What to do when you hate your job

 In Career

The shackles tighten around your ankles, cutting beneath the skin. Your wrists weigh heavy in the cast iron manacles.


The perpetual rattle of the chains annoys you as you try to wake up, the welts in your back sting as you cower from your masters’ whip heading back from…

the coffee machine.


Sorry, what?


This is what you feel like.  When you think about your job as a master / slave relationship. This is the picture you have painted. OK, you hate your job, but …

It’s a bit ridiculous isn’t it?

If, you think about it.

Master & Slave? A little over dramatic, perhaps?

But let’s face it, those pictures match your feelings. Those feelings of being a slave to your job

What if I told you that you can remove this whole feeling just by changing how you look at it?


Are you sick and tired of “working for the man”?

Fed up of being a slave in your job?

Coming in to work, day after day after day after day…

Doing a job you hate and working your butt off for a company that doesn’t care about you?

hate your job- - managers lying



Is it possible that you’ve fallen into the trap of believing the lie?

The lie?

The lie that you don’t have a choice.

Being a victim in these situations is a choice. It is a state of mind.

How long you are going to put up with it is the only question?


Do you want to feel like there is a purpose to why you go to work every day other than because you need the cash?

Do you want to feel that there is an end game?

Would you be interested in learning a technique to give you this purpose? If so, read on.



Reframing is a technique used in Neuro-Linguistic Programming (NLP). The first principle of reframing is that no situation or event is horrible in and of itself. It has no inherent meaning. What makes it horrible is the story you give it. This isn’t always easy and may take some time to get your head around.


The second principle is that we “frame” what happens to us in the light of the beliefs we hold about the situation (or the story we tell ourselves). So when we go to work feeling like a slave our beliefs are that we have no choice, that we are being forced to do this.


So we feel helpless and everything feels like having your fingernails pulled off with pliers. So a reframe will look to change that belief.


Tim Brownson explains Reframing as “the act of taking a situation, event, interaction etc you feel negatively about and changing how you view, and thus, feel about it”.


All of this is reframing in its simplest form. There is more to it that I will go into in a later post, but if you’d like to get into it deeper now you can read Tim’s post here.


How I used Reframing when I hated my job

I actually used reframing before I even knew what reframing was. And many people do on a day-to-day basis.


So what did I do?

I became my own boss overnight.

I didn’t leave.

I was still being paid by the same company

I still had a contract with them

I was still doing the same work.

And I had clients and customers the next morning.

But, how?


I turned myself into a business (in my head)

It was early on in my career and I was struggling with my motivation. I hated the idea of working for someone else. I then had an epiphany.


I realised that I don’t actually work for anyone else and I never did. I work for me. “I” am “my” business. And my employer was just someone I had a business contract with. Not my master at all.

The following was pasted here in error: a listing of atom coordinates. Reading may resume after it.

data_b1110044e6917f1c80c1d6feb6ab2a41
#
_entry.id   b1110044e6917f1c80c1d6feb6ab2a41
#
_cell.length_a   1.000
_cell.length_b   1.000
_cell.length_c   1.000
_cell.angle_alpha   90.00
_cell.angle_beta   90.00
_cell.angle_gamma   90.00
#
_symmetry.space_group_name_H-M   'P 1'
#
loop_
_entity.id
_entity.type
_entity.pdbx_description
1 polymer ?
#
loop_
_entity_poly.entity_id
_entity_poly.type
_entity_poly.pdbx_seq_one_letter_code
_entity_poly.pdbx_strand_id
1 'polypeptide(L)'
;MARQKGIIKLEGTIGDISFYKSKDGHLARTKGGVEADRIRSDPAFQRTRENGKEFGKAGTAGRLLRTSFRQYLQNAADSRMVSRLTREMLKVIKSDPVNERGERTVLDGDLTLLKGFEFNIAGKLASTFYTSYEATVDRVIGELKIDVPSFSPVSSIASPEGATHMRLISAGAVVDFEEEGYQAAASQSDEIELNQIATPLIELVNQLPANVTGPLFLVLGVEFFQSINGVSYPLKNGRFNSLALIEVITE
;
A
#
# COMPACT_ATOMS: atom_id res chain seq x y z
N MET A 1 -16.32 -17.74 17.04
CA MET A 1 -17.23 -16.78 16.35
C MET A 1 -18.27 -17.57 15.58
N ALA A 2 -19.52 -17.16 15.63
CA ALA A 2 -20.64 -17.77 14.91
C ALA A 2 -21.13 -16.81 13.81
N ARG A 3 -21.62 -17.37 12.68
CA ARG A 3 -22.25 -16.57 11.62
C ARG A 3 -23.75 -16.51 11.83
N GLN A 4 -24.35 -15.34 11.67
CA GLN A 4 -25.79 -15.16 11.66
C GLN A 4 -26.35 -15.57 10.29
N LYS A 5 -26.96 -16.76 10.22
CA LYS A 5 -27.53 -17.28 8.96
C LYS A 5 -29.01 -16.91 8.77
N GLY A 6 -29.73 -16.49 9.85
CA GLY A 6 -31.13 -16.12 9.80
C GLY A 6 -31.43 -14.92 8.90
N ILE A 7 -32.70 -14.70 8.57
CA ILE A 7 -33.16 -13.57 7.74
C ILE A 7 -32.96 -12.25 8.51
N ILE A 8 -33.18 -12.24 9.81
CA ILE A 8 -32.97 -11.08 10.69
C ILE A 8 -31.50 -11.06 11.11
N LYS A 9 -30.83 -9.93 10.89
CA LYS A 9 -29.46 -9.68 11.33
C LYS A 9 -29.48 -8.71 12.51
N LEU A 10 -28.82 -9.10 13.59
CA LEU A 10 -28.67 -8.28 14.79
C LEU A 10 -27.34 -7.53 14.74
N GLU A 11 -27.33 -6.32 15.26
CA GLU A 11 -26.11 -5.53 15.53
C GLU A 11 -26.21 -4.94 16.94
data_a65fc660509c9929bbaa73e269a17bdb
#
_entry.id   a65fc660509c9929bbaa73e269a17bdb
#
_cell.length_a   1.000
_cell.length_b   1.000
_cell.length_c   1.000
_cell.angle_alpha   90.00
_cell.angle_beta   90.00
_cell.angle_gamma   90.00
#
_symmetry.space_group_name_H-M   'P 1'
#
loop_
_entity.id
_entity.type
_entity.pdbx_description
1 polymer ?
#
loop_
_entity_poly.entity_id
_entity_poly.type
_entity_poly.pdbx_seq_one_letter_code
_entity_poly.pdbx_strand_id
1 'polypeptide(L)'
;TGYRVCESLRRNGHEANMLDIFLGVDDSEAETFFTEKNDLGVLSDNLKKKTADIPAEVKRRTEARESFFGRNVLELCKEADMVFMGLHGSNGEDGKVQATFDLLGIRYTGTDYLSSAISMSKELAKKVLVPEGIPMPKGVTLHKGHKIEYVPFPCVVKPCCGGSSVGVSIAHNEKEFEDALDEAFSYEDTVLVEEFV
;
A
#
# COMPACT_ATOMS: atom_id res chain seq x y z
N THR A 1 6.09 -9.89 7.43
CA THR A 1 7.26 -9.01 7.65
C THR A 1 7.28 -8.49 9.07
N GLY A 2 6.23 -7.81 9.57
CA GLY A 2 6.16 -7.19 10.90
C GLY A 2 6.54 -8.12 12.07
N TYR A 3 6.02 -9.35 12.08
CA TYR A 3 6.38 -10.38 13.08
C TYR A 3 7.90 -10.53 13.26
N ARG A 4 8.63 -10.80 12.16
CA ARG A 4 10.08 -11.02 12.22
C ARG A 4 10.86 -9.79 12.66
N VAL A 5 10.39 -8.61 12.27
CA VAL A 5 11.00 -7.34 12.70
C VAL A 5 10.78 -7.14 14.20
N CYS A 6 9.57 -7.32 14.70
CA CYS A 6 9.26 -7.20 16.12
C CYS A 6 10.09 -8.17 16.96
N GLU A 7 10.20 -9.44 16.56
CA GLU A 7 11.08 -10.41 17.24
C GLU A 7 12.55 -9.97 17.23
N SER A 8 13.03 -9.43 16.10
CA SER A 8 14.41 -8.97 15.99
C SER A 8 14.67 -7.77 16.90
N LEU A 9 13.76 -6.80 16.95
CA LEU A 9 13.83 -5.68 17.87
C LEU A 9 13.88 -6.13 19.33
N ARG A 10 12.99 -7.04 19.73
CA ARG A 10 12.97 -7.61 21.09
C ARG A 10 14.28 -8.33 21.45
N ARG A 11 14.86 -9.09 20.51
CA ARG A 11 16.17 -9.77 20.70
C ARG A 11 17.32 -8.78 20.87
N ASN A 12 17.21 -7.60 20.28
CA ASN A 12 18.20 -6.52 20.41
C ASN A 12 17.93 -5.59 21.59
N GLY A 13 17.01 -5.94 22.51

This completely transformed my career. Practically overnight I went from just another employee sitting at a desk to someone that was actually interested in what was going on around me. I participated more and I found myself working longer hours because I was enjoying my work.


I worked on becoming a business other businesses (employers) would want to form contracts with. My colleagues and my bosses became my clients and customers that I served. By serving everyone else in the best way I could I found that I was actually serving me.


If you were a business, what other things would you need to consider?


What is the aim of your business?

What is the mission of your business? Who do you serve? What is your goal? What do you get from your business?


For me, my aim was to provide the best service my ‘business’ could offer. That meant my mission was to work on developing me. This shift was massive. Working on me for me did not feel like working for someone else. They were just my client.


What are you selling? What is your product?

You are selling your service, your labour. That is what you have that your company wants. They want it so much that they are prepared to pay you for it. You agreed a price for that service when you started.


If you want to change that, then something needs to change. The best place to start is you. Make your service more valuable if you want to be paid more for it.


As I was the product or service, this outlook really is what started my interest in self-development and further education. The great thing about this mindset is that everything you put into it you get to keep! It doesn’t go if the job does. As Jim Rohn said, ‘Work harder on yourself than you do on your job


Upgrade you product / service

If you were a business you would need to be upgrading your products regularly. Take Apple and Samsung for example as two of the most high profile companies around today. Their releases are never very far apart. This means they are constantly innovating and looking to improve on their offering.


In the business of you, what skills do you need to develop?

What qualifications do you need to get? What else do you need to learn?

What in-house training does your company offer? Find out and apply for them.

What courses or qualifications do they provide? Put yourself forward.


Take action. Do something to make change. But do not wait for someone to come to you.  They won’t arrive.


How often do you need to upgrade?

Constantly. If you want to avoid getting stuck again don’t stand still because standing skill is going backwards.


Upgrading for you can be reading books, getting qualifications, taking online courses and even networking to improve your knowledge and skills. Even if you have no lofty ambitions of reaching the upper echelons of management things are still changing. You still need to be stimulating yourself or you risk slipping back into the shackles.


I found that continuous learning made my job more enjoyable. I had new knowledge to apply, different approaches to try out, and new challenges to overcome. All of this changed how I viewed my work and why I was doing it.

How do you do your market research? What feedback are you getting?career direction - feedback compass

Companies do market research to see how people are reacting to their products and services. How do you get your feedback?


Use 360 degree reviews. Ask your colleagues how they perceive you in the workplace and if there is anything they think you could improve on.


Ask your boss for feedback on how you are getting on. Trust me – bosses like being asked this question because it shows a hunger to learn and improve, it shows initiative and most of all it shows courage.